How to Address a Letter to Multiple Recipients

by Natalie Smith; Updated September 26, 2017
Letter formatting is straightforward so recipients can find the appropriate information.

Business letter format is basic and straightforward so that recipients can know where to find information. For example, in the business letter, the inside address is always below the date. However, matters become more complicated when there are multiple recipients for the letter. Letter writers often wonder if they should list all of the addresses on the inside address portion of the letter; the answer depends on how many addresses there are. Like so many formatting questions, you must use your best judgment.

Step 1

Type your address, or use company letterhead.

Step 2

Skip a line, and type the date.

Step 3

Skip a line. If you have two recipients, type their names and addresses side by side or one on top of the other.

Step 4

Make a decision if you have three or more recipients. Typing all of the addresses will make the letter look like a long list of addresses rather than a letter, so the best option is to simply omit the addresses to preserve the formatting and clean appearance of the letter. If you believe that omitting the addresses would cause offense, then you may decide to include them.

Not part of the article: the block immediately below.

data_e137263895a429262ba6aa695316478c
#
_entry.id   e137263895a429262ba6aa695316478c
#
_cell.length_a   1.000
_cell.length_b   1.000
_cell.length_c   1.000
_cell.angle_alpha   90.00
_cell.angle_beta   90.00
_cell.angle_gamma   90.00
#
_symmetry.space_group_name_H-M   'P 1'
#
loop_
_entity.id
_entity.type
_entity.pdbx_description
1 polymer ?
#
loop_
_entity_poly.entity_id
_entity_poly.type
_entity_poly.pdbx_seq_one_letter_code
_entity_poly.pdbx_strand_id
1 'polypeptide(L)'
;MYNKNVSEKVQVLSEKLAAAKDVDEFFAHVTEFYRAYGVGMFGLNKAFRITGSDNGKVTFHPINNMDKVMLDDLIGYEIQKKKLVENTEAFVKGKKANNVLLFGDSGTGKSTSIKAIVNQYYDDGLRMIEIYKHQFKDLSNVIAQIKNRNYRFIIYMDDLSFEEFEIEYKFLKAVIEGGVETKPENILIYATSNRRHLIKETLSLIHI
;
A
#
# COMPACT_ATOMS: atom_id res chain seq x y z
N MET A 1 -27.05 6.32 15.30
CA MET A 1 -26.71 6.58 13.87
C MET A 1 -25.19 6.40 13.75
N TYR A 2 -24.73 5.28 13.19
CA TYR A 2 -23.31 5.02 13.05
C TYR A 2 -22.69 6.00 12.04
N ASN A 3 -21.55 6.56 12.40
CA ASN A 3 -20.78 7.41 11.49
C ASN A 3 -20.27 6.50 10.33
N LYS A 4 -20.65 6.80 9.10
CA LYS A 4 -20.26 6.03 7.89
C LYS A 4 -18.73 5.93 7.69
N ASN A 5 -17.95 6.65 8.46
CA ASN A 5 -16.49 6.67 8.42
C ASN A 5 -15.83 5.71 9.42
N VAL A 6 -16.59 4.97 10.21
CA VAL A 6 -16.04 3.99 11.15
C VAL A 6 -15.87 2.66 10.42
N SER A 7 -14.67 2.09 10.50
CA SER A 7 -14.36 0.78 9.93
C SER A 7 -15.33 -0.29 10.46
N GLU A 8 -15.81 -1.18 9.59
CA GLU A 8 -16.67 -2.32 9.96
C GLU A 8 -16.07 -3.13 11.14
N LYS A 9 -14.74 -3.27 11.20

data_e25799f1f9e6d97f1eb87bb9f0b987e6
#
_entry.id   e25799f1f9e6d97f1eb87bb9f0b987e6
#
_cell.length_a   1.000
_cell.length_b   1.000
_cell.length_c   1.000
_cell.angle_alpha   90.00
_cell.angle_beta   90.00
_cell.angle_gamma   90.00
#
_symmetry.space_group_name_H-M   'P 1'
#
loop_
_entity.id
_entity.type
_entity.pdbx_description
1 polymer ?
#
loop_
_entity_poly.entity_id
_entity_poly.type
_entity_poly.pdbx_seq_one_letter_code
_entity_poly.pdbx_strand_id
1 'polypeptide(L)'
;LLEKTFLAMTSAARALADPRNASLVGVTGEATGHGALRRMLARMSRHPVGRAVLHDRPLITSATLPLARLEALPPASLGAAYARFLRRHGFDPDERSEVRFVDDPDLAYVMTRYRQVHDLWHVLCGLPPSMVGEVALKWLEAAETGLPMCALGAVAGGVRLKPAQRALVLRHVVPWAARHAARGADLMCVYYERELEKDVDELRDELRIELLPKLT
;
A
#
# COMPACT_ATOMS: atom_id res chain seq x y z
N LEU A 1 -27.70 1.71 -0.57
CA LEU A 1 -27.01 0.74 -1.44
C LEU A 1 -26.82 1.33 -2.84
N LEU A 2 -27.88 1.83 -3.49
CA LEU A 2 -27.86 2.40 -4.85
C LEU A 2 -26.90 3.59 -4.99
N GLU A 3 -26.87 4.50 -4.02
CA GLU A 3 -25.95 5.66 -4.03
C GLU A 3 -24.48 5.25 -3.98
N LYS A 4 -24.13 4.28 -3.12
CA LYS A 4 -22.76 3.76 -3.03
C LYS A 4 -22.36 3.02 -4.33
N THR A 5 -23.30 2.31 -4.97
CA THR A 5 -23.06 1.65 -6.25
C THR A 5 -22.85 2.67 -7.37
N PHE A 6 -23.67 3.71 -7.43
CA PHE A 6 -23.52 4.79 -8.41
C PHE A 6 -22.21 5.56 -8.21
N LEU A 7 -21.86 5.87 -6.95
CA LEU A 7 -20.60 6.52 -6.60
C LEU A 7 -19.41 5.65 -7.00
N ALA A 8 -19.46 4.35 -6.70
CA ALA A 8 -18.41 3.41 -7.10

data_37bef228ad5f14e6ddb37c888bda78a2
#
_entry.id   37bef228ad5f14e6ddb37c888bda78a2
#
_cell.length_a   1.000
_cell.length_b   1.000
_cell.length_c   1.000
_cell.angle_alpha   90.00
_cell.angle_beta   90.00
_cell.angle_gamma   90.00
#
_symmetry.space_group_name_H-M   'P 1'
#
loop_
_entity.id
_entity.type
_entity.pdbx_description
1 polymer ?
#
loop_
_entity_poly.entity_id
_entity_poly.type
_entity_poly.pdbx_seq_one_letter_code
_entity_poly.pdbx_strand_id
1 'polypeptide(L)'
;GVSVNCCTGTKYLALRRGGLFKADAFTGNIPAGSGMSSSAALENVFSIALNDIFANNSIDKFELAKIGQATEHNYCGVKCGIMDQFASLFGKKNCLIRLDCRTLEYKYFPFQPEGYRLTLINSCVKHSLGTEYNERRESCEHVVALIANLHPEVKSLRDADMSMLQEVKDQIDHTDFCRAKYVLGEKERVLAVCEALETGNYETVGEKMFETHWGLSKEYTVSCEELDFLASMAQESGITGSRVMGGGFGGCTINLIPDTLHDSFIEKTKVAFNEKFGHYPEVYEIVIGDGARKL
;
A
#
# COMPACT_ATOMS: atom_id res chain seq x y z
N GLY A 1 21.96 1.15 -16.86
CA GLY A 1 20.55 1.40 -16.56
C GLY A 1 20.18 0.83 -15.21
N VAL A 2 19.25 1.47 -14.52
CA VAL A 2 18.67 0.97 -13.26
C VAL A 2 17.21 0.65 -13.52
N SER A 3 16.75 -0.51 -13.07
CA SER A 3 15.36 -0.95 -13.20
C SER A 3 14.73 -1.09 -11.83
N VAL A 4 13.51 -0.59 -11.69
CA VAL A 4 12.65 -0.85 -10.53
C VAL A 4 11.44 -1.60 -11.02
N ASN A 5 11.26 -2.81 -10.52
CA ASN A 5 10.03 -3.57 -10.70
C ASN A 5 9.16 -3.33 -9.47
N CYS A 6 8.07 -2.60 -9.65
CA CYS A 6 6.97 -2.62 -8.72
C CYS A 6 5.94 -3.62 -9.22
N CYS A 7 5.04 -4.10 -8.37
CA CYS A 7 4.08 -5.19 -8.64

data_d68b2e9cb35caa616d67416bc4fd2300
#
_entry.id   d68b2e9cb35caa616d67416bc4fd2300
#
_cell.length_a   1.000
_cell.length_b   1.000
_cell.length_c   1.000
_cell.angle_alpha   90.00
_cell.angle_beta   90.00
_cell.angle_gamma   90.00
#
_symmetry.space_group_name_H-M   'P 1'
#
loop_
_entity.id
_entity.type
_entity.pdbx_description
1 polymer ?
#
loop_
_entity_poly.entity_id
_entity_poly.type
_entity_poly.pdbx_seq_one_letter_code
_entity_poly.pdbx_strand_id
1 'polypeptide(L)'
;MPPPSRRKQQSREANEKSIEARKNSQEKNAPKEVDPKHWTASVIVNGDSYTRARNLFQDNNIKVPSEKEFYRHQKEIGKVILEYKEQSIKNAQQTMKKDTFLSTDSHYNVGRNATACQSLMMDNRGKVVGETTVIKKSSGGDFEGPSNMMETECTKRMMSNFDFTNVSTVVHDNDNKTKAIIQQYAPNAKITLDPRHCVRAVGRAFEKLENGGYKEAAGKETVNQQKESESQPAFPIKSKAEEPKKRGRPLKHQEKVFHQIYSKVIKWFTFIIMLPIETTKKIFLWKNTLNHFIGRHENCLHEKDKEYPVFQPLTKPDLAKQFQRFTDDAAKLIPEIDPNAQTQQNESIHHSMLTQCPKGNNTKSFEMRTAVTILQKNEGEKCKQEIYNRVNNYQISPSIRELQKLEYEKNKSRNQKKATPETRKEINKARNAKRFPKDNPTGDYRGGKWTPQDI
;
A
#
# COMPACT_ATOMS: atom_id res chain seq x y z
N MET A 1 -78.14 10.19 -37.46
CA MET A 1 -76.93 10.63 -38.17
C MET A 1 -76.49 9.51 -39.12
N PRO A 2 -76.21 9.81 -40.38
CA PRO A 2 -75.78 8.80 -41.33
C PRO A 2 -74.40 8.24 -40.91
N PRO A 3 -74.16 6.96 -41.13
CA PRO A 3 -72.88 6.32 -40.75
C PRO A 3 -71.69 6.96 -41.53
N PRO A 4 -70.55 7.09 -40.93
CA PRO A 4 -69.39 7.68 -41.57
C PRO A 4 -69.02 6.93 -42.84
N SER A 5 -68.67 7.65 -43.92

Step 5

Address the letter by typing "Dear Mr./Ms. (Name), Mr./Ms. (Name) and Mr./Ms. (Name)" followed by a colon. Add as many names as you feel are necessary, but in the case of six or more recipients it is acceptable to simply address the letter to a committee or to name the group in some other way.

Step 6

Write the rest of the letter as normal. Print the letters and mail them to their separate recipients.

About the Author

Natalie Smith is a technical writing professor specializing in medical writing localization and food writing. Her work has been published in technical journals, on several prominent cooking and nutrition websites, as well as books and conference proceedings. Smith has won two international research awards for her scholarship in intercultural medical writing, and holds a PhD in technical communication and rhetoric.

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